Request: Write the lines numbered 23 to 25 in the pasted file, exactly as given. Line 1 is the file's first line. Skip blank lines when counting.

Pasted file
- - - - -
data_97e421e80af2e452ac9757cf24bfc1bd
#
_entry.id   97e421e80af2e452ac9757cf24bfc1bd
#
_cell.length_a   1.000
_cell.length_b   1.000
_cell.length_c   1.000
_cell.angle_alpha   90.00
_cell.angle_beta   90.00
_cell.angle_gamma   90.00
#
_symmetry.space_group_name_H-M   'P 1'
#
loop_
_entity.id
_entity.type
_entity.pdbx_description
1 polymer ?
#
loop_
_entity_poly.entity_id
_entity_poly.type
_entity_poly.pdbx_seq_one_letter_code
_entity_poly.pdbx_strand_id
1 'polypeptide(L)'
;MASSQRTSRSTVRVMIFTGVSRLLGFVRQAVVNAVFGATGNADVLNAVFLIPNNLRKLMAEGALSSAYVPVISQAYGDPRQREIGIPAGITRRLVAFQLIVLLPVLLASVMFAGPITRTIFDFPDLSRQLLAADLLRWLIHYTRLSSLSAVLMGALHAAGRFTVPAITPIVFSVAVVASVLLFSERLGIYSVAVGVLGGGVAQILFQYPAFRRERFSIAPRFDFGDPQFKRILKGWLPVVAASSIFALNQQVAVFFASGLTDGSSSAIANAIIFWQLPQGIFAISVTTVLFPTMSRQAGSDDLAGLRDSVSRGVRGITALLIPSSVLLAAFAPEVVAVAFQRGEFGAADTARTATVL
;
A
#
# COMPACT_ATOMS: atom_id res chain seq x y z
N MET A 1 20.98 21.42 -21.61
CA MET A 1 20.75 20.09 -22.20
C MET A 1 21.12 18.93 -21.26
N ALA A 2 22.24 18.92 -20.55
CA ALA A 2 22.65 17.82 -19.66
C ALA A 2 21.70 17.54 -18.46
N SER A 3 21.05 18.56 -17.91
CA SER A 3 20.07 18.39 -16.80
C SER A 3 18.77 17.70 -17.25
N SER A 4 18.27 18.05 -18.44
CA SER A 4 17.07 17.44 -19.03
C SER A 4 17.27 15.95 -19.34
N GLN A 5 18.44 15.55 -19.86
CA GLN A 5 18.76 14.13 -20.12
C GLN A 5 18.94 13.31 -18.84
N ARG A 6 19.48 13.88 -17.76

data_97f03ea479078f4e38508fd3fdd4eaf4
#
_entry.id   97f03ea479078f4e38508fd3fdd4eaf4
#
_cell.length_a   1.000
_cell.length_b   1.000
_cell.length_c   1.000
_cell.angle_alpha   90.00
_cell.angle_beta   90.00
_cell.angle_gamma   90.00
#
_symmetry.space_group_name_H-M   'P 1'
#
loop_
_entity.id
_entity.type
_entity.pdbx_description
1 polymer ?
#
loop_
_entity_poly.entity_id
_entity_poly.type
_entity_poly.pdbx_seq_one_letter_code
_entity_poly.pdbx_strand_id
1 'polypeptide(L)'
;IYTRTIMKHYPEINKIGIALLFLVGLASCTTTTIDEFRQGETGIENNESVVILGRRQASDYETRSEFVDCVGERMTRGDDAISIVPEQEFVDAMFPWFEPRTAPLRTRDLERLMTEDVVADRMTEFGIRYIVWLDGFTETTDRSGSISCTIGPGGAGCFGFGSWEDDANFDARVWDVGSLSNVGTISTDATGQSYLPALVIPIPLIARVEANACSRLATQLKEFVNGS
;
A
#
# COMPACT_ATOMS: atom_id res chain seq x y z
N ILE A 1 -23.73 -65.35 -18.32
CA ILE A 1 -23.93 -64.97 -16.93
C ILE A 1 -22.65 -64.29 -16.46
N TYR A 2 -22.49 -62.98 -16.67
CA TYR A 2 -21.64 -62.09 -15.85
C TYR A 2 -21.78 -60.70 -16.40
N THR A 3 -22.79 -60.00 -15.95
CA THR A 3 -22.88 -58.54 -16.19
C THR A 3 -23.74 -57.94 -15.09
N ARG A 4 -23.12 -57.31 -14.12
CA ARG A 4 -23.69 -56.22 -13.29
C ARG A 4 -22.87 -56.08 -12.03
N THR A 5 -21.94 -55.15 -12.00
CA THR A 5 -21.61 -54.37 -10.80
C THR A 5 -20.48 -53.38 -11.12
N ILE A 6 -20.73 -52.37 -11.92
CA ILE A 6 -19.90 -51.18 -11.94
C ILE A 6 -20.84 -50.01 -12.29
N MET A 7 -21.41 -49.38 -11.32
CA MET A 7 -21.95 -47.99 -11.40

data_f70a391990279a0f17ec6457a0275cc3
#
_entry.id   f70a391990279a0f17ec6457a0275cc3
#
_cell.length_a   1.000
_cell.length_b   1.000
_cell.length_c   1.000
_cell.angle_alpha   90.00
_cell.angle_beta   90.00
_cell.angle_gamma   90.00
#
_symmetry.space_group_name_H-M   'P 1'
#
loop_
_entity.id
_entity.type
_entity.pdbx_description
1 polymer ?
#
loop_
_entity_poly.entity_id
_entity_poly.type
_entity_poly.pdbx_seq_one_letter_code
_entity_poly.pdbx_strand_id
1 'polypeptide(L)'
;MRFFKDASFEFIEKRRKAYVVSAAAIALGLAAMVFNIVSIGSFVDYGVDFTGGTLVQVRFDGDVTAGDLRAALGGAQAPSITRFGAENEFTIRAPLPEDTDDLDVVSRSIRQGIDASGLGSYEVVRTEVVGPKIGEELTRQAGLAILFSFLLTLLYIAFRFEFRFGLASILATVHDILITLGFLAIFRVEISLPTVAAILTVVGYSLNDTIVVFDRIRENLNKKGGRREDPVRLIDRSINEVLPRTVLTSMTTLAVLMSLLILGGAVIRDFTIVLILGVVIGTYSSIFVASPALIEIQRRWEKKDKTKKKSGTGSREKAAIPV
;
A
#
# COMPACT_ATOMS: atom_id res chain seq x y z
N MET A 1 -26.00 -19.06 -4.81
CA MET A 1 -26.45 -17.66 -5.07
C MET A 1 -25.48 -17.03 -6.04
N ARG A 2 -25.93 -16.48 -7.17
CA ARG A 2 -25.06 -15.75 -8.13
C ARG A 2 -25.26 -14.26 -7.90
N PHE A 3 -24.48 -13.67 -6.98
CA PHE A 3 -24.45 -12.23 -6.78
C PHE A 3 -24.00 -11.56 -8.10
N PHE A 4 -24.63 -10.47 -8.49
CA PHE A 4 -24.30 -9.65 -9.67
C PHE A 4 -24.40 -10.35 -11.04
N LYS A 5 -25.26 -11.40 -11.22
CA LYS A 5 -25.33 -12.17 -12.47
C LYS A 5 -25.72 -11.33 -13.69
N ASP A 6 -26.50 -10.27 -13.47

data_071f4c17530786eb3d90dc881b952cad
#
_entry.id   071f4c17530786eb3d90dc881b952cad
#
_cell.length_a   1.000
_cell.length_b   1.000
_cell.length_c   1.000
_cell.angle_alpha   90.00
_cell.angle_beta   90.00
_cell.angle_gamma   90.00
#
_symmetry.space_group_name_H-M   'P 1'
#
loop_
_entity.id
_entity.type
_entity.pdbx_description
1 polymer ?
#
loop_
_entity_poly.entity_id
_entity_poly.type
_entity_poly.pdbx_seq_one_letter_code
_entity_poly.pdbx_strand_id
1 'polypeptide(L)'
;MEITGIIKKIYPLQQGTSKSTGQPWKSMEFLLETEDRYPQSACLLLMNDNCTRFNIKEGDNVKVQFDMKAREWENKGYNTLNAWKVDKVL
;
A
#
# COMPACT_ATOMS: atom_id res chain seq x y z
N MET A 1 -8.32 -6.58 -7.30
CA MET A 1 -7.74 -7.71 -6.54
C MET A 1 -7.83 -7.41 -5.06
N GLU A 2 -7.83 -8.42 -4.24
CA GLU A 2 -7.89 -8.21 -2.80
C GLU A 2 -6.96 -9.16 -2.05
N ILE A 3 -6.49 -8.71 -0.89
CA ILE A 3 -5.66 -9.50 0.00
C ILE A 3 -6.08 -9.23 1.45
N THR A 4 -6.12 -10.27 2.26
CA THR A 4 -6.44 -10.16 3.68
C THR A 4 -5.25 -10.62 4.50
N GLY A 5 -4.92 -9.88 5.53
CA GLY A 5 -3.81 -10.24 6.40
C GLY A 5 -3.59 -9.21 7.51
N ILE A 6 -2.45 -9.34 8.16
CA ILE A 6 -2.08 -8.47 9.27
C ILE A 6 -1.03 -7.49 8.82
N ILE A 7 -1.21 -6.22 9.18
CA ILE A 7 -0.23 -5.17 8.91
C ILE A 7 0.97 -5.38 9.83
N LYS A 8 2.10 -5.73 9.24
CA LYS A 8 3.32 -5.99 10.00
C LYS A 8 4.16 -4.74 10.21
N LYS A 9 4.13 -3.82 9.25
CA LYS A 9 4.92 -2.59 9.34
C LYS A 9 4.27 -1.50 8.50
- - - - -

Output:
_entity_poly.pdbx_seq_one_letter_code
_entity_poly.pdbx_strand_id
1 'polypeptide(L)'